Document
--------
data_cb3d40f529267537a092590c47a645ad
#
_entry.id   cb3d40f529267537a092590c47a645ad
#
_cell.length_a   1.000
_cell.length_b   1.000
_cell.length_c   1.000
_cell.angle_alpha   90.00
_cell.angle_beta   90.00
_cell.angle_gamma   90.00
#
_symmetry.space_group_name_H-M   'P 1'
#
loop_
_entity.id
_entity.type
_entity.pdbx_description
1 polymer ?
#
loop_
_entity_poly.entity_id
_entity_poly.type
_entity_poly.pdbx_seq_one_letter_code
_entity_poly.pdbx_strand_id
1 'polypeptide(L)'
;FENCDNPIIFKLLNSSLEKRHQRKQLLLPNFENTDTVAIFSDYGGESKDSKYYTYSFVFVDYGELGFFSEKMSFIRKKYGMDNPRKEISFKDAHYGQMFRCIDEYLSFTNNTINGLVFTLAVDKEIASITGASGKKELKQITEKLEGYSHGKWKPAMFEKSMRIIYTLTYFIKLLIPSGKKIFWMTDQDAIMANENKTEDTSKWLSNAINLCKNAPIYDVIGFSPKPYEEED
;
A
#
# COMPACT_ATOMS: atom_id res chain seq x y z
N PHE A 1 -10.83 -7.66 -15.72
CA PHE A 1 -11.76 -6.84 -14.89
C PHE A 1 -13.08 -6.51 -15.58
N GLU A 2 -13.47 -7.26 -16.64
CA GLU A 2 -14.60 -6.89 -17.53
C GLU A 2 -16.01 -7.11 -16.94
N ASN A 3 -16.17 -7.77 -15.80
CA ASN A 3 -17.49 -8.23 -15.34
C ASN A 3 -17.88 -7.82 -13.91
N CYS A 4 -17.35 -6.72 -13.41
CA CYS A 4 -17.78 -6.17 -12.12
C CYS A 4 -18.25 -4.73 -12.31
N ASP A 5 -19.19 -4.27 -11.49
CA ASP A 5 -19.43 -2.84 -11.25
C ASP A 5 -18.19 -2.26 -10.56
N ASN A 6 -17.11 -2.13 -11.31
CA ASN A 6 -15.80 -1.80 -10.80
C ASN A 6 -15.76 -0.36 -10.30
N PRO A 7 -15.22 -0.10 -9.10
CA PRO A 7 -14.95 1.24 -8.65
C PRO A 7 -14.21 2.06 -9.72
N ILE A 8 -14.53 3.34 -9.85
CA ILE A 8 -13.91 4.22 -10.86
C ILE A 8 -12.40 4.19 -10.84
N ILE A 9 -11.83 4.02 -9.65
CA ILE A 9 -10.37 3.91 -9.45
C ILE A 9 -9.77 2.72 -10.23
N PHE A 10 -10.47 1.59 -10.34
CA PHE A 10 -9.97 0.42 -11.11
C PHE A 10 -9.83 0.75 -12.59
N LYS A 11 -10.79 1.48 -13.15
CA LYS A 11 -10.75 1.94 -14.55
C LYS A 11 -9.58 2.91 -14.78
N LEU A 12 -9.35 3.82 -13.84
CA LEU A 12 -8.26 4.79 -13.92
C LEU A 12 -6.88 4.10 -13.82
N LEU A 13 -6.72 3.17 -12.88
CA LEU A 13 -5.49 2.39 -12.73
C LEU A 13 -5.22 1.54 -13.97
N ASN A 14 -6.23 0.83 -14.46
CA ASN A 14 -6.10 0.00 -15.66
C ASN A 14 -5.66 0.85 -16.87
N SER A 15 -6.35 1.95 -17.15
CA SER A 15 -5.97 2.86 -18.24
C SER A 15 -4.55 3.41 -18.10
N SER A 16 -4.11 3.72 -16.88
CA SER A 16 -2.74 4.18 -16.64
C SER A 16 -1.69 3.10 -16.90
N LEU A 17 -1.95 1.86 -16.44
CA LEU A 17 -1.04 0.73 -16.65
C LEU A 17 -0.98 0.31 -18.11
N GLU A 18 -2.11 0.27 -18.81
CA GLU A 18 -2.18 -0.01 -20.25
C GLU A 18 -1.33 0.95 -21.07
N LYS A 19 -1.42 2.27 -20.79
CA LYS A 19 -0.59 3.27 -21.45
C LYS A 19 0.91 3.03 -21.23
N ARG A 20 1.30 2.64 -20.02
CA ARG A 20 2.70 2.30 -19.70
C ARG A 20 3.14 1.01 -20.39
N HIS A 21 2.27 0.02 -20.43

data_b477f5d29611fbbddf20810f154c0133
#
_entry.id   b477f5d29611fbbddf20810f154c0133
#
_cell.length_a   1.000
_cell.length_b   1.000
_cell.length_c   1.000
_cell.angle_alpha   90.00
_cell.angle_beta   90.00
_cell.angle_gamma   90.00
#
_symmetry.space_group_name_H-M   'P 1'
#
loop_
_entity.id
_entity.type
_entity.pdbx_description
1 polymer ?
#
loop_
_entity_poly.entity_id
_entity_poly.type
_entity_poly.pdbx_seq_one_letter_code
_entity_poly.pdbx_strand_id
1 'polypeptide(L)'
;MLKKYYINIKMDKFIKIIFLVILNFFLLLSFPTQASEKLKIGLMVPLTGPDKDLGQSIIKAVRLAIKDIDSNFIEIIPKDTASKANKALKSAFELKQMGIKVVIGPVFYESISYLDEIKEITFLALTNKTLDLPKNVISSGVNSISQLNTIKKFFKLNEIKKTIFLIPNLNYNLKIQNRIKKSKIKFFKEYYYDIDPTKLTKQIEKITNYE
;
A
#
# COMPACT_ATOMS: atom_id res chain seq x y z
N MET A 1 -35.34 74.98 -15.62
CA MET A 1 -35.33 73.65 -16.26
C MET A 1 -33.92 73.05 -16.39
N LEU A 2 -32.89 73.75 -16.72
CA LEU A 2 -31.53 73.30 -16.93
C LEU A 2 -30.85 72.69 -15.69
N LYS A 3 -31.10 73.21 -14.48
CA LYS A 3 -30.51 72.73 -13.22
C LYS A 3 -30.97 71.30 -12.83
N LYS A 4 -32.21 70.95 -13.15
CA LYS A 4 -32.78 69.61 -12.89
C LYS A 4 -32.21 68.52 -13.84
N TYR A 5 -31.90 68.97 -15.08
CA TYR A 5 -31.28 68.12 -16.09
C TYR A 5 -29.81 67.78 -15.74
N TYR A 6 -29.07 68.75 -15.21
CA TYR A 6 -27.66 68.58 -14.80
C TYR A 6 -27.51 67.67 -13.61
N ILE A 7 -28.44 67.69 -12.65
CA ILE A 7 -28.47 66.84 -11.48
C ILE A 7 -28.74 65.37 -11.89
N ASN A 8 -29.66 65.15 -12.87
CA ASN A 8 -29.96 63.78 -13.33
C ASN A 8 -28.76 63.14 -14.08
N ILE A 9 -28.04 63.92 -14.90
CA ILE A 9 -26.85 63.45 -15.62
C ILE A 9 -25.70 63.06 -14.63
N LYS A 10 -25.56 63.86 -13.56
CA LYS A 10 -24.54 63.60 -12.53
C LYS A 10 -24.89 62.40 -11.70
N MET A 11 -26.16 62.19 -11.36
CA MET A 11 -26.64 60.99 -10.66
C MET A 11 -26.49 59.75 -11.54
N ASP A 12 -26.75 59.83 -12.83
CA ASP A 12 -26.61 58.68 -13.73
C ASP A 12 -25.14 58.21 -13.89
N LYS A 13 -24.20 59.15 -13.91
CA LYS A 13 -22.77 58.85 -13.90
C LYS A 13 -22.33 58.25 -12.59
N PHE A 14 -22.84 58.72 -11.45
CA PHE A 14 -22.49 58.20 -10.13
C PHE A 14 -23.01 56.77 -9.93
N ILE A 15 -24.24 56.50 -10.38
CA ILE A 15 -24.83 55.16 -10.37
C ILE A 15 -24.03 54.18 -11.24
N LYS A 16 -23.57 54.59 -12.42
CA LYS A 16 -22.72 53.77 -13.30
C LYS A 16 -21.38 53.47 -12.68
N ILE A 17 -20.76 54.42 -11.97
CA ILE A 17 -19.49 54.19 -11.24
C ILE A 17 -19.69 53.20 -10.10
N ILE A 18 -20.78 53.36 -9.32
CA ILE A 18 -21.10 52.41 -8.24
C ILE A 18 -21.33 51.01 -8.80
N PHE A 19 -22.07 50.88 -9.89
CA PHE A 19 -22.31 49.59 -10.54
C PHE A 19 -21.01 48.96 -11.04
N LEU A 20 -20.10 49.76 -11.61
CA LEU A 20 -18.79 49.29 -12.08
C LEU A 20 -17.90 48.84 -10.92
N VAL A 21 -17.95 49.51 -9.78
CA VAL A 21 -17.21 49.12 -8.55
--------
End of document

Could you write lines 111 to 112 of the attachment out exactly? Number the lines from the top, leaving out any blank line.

loop_
_entity_poly.entity_id